After you complete an edit, do you take the time to review your edits as a whole and write an edit summary for the author? Or, is this (or some part of this) just part of your email that you communicate with the author?

To create a non-adversarial relationship with your author, you need to help your edits be considered more openly so that more of your suggested changes will be accepted and made. Editing is a critical process, and it is hard to have your writing criticized. As much as we editors might want our authors to believe that we are partners in producing the best possible information, the undercurrent of criticism will always be there. By taking the time to write 3 short sentences that summarize your edits, and trying to call out one positive element to the writing, you can build that partnership.

I was struck by An American Editor’s blog post about “trigger warnings,” and his musings about whether he should provide them to his authors. He doesn’t feel that we should need to provide them, but I think they can help build relationships and help more of our work be accepted and incorporated.

Happy editing everyone!

Posted in Copy editing, Substantive editing, Technical Editing | 2 Comments

2015 in review

The stats helper monkeys prepared a 2015 annual report for my blog.

Here's an excerpt:

A San Francisco cable car holds 60 people. This blog was viewed about 2,000 times in 2015. If it were a cable car, it would take about 33 trips to carry that many people.

Click here to see the complete report.

Posted in Blog

Many hats…but one love of technical editing

About a year ago, I wrote a post about where I was taking my blog — I was widening the scope to include more than just technical editing topics as my very first post suggested.

I did post on a much broader set of topics in 2015, but my technical editing topics continue to be the most viewed and most popular. I’m thrilled that one of my first posts, “Defining technical editing,” continues to be my most viewed blog post, year after year (I bet it is on a syllabus in some course somewhere!). As I prepare to teach a grammar course (for students in techcomm programs), I review and muse upon my posts this year and previous years about just how much grammar technical editors need to know. I hope to blog about the course in the new year.

One of my favorite posts this year was “10 basics every communicator needs.” It was based on an article about what journalists need today, but I applied the basics to the many hats we wear. I wrote a few posts like that — taking something targeted to one area and applying it or showing how to apply it to my own area. Because I changed jobs this year, and I no longer work in an information development department on product documentation, I started broadening my reading to even beyond techcomm topics — to content marketing. Even now, even after reading and writing about content marketing, I still have trouble accepting or thinking about what I do as content marketing.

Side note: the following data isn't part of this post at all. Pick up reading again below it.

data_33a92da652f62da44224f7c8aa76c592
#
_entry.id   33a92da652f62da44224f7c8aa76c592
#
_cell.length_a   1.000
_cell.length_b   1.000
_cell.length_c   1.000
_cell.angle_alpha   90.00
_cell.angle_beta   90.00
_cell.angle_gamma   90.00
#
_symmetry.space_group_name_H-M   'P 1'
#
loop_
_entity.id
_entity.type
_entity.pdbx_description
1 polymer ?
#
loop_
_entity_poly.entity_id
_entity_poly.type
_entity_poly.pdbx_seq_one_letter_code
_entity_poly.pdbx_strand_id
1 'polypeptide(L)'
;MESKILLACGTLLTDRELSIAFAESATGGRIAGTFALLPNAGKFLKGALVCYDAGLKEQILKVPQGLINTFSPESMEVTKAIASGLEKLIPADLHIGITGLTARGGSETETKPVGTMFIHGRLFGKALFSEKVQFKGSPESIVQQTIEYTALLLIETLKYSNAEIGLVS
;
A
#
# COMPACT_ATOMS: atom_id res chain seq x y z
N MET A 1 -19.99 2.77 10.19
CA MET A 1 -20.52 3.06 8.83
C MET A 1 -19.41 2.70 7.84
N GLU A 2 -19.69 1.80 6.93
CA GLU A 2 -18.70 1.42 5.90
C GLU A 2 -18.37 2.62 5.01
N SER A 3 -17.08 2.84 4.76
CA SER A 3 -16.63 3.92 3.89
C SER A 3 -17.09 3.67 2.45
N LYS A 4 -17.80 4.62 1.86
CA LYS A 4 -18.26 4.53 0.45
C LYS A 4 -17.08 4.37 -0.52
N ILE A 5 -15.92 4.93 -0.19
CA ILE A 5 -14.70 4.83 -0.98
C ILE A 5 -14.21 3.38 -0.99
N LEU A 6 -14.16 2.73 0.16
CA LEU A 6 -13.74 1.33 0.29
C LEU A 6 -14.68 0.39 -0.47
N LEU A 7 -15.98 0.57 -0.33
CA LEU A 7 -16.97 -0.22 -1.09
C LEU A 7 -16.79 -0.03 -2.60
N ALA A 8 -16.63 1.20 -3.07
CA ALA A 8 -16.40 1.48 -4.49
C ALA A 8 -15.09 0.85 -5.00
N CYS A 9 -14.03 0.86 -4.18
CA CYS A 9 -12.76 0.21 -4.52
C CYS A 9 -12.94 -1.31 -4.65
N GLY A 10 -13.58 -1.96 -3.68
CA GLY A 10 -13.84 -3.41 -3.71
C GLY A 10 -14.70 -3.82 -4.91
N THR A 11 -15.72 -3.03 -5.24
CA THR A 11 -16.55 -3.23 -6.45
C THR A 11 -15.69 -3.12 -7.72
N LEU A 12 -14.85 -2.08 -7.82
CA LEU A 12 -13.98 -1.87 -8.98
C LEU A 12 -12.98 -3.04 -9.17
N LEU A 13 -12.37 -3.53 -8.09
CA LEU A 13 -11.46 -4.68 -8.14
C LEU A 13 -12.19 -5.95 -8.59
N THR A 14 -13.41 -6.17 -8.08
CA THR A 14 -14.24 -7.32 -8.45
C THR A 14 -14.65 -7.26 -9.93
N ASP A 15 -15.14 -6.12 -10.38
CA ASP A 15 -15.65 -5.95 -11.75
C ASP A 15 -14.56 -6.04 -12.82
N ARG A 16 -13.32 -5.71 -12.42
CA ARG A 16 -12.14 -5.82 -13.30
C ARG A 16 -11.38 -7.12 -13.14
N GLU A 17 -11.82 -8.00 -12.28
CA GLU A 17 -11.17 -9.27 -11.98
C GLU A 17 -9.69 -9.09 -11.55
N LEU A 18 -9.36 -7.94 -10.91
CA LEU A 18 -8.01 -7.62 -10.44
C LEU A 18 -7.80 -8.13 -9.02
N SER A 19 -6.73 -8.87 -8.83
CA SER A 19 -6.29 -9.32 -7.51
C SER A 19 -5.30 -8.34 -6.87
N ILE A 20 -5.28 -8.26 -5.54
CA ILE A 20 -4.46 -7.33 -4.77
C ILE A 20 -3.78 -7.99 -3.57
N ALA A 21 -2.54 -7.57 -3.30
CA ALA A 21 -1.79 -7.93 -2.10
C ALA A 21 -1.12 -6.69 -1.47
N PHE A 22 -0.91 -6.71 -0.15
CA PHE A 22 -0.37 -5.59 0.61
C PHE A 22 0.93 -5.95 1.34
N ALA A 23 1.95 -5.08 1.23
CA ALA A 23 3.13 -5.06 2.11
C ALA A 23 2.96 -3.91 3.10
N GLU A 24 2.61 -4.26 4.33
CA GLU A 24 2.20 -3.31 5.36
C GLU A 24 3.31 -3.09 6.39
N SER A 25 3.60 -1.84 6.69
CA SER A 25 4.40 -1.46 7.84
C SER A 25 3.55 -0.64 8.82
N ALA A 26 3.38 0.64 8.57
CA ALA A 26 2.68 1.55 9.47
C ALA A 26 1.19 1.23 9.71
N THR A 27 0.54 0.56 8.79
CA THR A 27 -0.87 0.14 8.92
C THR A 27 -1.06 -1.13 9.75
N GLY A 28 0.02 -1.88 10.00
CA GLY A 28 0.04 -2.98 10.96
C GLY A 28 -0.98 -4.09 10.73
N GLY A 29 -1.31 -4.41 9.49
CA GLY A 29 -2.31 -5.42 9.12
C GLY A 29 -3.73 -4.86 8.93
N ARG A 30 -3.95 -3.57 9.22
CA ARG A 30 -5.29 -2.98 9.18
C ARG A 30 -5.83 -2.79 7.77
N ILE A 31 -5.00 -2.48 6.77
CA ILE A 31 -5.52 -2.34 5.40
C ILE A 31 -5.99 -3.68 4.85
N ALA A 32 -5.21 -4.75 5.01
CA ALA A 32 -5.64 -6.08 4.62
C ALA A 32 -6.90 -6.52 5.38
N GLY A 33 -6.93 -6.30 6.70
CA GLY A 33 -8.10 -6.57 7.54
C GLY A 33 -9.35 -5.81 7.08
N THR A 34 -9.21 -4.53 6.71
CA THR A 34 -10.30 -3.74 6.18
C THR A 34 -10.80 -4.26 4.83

I hope I get into the groove of posting regularly again, like I did at the start of 2015. I hope you all continue to enjoy the random ruminations of this editor at heart who enjoys wearing many hats.

Posted in Content Strategy, Information Architecture, Technical Editing

Learning from the 2015 web design trends

Hello, loyal readers! Here we are, at the end of another year, and I once again struggled to keep an even publishing schedule of posts. I start out strong, hit a vacation time, and struggle to get back into the rhythm again. Well, a new year is right around the corner, so hopefully I’ll do better next year.

My Twitter feed served up the article, “The 10 Big Web Design Trends of 2015” by Jerry Cao, and it just seemed like a really good one to review my year and share some ideas of what writers, editors, information architects, and content strategists can learn from these web design trends.

Each of these trends are for web site design, but I found myself thinking about just how many we apply to the technical communication that we work on or deliver either via a web page, web site, or online delivery mechanism of some kind. In addition to describing each trend, Cao does a great job of providing a list of tips and a list of free online resources. Spend some time on this one, as it really provides a wealth of great information. Here are the 10 trends, with my own thoughts on how they might apply to technical communication:

  1. Minimalism – In some ways, this could better be said by “simplicity” but minimalism is in the mainstream now. In technical communication, or really training, there is the minimalism principle that we have been applying for quite some time. Here’s my own blog post about minimalism.
  2. Long scrolling – Jakob Neilsen and Jared Spool have been repeatedly debunking the myth that users don’t scroll and don’t like to scroll, and the one article that he links to about the “below the fold” myth includes links to these classic researchers in our field. In my personal experience, I am truly annoyed by news sites or resource sites that break an article into multiple pages instead of one uber-long page; it’s much easier for me to skim and scan one single page than have to click multiple times and wait for pages to load. Seems like this is an artifact of more mobile devices?